Last week we learned that ISDA decided they would endorse DTCC as the swaps data repository for interest rate products, essentially shutting down the repository created by TriOptima only a year or so ago. I love competition to spawn innovation and lower prices as much as anyone, but in this case I think the best thing for the market is to have all of this swaps data in one place. Its also the best thing for me the analyst who loves to pull this data down off the web to decipher what’s going on in the market. From a recent Bloomberg article:
“I would argue that swaps-data repositories are one area where a monopoly might not be such a bad thing,” said Kevin McPartland, a senior analyst in New York with Tabb Group, a financial markets research and advisory company. In a crisis, regulators need to immediately see swap positions and connections between trading partners, and fragmenting the data may hinder access, he said.
Unfortunately you need a login to access this story, but see the full article here.
It seems regulators are again after the evil dealers. Since dealer to dealer trading accounts for most of the volume in the CDS market, and the dealers all invest in Markit, they must be doing something wrong – right? I just can’t see how this case has any merit, nor does the timing of the antitrust case make sense. When I first read the headline I thought it was going to be a fraud thing – but upon realization that is was about competitiveness I was confused. With huge OTC derivatives reform happening around the world that presumably will open up the market to more competition (we’ll save that issue for another day), why bring an antitrust suit now? If an oligopoly really does exist won’t derivatives reform end it anyway?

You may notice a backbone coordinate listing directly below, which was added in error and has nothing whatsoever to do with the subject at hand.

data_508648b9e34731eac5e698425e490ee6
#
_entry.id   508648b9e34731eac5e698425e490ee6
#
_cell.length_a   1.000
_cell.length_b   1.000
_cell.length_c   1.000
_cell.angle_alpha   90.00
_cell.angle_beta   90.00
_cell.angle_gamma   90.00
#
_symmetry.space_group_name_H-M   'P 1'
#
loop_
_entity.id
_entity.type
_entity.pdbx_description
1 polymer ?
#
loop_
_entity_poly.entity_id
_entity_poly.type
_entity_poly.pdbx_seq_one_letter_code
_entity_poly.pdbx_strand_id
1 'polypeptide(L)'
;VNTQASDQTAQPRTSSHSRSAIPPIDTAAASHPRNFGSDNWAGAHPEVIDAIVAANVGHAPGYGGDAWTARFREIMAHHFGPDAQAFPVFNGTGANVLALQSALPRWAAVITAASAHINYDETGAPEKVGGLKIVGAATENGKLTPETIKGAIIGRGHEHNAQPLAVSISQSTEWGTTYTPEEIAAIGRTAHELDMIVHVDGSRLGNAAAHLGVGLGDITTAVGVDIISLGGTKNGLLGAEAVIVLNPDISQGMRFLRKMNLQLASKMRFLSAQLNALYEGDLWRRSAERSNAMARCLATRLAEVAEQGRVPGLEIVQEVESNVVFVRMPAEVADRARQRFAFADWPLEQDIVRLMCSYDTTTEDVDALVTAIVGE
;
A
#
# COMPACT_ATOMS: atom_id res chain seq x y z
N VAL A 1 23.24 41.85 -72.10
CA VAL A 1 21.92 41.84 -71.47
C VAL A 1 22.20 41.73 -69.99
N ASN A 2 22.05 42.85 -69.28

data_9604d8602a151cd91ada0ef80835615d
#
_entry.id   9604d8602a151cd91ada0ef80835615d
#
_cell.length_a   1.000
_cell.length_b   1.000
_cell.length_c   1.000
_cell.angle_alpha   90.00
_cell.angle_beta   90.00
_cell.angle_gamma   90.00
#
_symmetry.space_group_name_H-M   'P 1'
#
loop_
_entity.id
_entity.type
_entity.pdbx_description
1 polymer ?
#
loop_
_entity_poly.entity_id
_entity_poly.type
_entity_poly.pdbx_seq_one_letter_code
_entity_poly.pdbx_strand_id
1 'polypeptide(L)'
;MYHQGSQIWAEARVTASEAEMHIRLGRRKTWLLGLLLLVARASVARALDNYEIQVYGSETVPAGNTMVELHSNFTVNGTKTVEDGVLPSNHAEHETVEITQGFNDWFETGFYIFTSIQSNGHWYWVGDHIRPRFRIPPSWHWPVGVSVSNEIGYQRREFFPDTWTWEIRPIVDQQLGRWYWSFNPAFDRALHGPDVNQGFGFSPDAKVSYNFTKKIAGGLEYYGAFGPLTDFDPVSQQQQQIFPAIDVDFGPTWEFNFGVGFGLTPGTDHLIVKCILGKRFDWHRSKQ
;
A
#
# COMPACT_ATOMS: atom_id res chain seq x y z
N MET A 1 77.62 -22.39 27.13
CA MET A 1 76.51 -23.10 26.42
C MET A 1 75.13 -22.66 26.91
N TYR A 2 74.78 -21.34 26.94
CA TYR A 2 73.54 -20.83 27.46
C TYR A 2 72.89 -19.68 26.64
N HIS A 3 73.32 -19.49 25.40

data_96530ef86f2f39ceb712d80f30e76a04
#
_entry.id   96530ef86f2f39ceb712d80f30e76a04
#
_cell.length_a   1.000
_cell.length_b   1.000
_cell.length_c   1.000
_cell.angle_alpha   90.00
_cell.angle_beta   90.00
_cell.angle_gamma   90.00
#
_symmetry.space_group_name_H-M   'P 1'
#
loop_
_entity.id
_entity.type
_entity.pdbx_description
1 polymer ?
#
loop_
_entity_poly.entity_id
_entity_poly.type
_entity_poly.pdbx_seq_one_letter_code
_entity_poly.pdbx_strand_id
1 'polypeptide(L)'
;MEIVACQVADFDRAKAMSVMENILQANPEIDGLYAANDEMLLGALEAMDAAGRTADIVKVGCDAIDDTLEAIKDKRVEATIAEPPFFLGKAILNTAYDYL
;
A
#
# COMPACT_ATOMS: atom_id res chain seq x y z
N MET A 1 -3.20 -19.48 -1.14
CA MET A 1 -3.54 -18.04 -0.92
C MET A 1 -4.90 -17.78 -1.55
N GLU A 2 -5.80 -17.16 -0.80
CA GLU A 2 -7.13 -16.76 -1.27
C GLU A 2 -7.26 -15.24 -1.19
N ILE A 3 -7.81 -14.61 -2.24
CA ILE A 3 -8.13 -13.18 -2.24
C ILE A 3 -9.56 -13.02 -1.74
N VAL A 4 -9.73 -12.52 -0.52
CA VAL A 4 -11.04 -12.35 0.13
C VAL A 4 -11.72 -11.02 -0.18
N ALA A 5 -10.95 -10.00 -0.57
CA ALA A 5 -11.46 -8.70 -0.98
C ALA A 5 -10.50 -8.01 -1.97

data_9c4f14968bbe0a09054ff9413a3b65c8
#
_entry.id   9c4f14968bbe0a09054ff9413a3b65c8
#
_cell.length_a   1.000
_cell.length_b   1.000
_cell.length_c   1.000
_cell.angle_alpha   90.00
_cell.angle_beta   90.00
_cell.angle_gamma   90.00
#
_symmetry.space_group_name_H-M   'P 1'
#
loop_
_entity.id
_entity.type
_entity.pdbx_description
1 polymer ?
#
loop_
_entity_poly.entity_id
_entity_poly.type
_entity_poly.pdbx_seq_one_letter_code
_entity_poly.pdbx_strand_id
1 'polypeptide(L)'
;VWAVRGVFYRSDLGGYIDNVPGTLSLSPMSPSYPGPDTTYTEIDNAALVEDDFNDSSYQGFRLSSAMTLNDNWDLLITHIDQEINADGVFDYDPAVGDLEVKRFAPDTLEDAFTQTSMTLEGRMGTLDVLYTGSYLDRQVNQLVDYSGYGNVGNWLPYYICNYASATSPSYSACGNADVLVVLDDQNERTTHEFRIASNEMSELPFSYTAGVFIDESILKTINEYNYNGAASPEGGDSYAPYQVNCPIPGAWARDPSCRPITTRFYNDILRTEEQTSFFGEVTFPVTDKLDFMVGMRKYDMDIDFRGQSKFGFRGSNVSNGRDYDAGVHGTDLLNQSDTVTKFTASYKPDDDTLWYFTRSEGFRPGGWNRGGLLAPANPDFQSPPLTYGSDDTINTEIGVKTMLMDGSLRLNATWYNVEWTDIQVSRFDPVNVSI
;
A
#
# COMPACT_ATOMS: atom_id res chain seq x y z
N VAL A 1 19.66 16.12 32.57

“The undertones through this whole process have been to take power away from the big banks,” said Kevin McPartland, a senior analyst with Tabb Group in New York. “This seems like another sort of attack on the banks.”
The CFTC is thinking about extending some of its proposed margin rules for OTC derivatives clearing to the futures market. The part that matters here is if they require FCM’s to segregate margin for each client rather than pooling into one big account. If FCM’s can no longer get (and pass on to their clients) the benefits of netting out client positions to limit margin requirements, costs will go up for clients and the value of the FCM could be limited to simply providing market connectivity – a commodity these days.
“In the best case, it would cost the FCMs a lot of money, and in the worst case it would kill the FCM model completely,” said Kevin McPartland, a senior analyst with Tabb Group, a capital-markets strategic advisory and research firm in New York.
It seems SEF consolidation has already begun, even though SEFs are technically yet to exist. I think this kind of consolidation is inevitable, and it seems the exchange merger mania will only add fuel to the fire.
The new rules will force consolidation among derivatives brokers and “once all is flushed out and done, you’ll have some people completely disappear and others will merge,” said Kevin McPartland, a senior analyst with Tabb Group in New York.
I’ve spoken quite a bit about latency metrics and latency transparency in the past few months including conversations with both Corvil and Correlix. It seems there is a race on between those providers to bring on as many exchanges as possible to enhance the value of their product offering. Corvil works with Deutsche Borse and NYSE while Correlix has been working with Nasdaq. This article talks about Correlix’s recent deal with DirectEdge – the most newly minted equity exchange in the US.